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In the Absence: South Korea’s Sewol Ferry Disaster | Witness

A disaster began to quietly unfold at 8:49am on April 16, 2014.

The Sewol ferry, bound for Jeju Island in South Korea, began to sink. On board were 476 passengers, including 325 students on a school trip. Mobile phone footage records students struggling to stay on their feet in their cabins, the atmosphere calm but uncertain.

Dashcam footage showed cars sliding across the car deck as the ship tipped.

A passenger had made an emergency call at 8:52am, and through radio communications the authorities were notified. The ferry continued to sink.

A single patrol boat arrived and the captain escaped the ship at 9:47am. No one had called for the passengers to evacuate.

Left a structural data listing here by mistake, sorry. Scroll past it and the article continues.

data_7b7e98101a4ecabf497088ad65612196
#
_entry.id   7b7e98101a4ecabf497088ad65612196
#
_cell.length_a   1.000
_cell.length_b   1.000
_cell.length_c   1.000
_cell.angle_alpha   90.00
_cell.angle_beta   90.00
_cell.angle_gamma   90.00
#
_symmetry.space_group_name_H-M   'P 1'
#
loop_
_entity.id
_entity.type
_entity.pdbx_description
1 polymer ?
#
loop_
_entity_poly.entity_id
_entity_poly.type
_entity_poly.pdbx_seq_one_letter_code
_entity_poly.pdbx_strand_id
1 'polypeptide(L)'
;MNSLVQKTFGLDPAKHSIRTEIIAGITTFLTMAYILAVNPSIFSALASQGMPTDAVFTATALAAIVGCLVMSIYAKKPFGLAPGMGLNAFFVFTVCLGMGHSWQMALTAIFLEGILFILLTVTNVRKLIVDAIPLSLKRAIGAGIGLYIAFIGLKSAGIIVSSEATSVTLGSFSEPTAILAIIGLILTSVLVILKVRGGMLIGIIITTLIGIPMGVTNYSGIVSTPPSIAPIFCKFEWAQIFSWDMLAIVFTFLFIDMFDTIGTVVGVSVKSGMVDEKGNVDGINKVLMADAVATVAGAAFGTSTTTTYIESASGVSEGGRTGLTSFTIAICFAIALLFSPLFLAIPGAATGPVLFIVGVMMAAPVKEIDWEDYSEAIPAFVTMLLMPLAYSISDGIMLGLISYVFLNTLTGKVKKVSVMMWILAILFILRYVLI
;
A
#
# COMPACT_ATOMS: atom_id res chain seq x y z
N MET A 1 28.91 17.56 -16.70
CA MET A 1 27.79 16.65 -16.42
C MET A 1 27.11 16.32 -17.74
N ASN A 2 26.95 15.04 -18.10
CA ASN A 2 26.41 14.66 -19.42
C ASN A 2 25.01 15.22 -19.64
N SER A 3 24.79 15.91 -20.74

Over the coming hours, the rescue operation never intensified – not when passengers wearing life jackets began to jump ship, not when the ferry tipped entirely on its side, and not when it sank so that only its prow remained above water.

More than 300 people, mostly school children, had lost their lives.

In the aftermath, a group of civilian divers came to assist the coastguard’s rescue efforts. For months they retrieved the bodies and belongings of victims. Public protests – and calls for justice from the victims’ families – would also help driving the removal of President Park Geun-hye in 2017.

Using phone and dashcam footage, recordings of radio communications, and the accounts of survivors, civilian rescuers, and families of the deceased, In the Absence follows the Sewol ferry disaster in meticulous detail, offering an unflinching look at one of South Korea’s great tragedies, and the layers of dysfunction and neglect that led to it.

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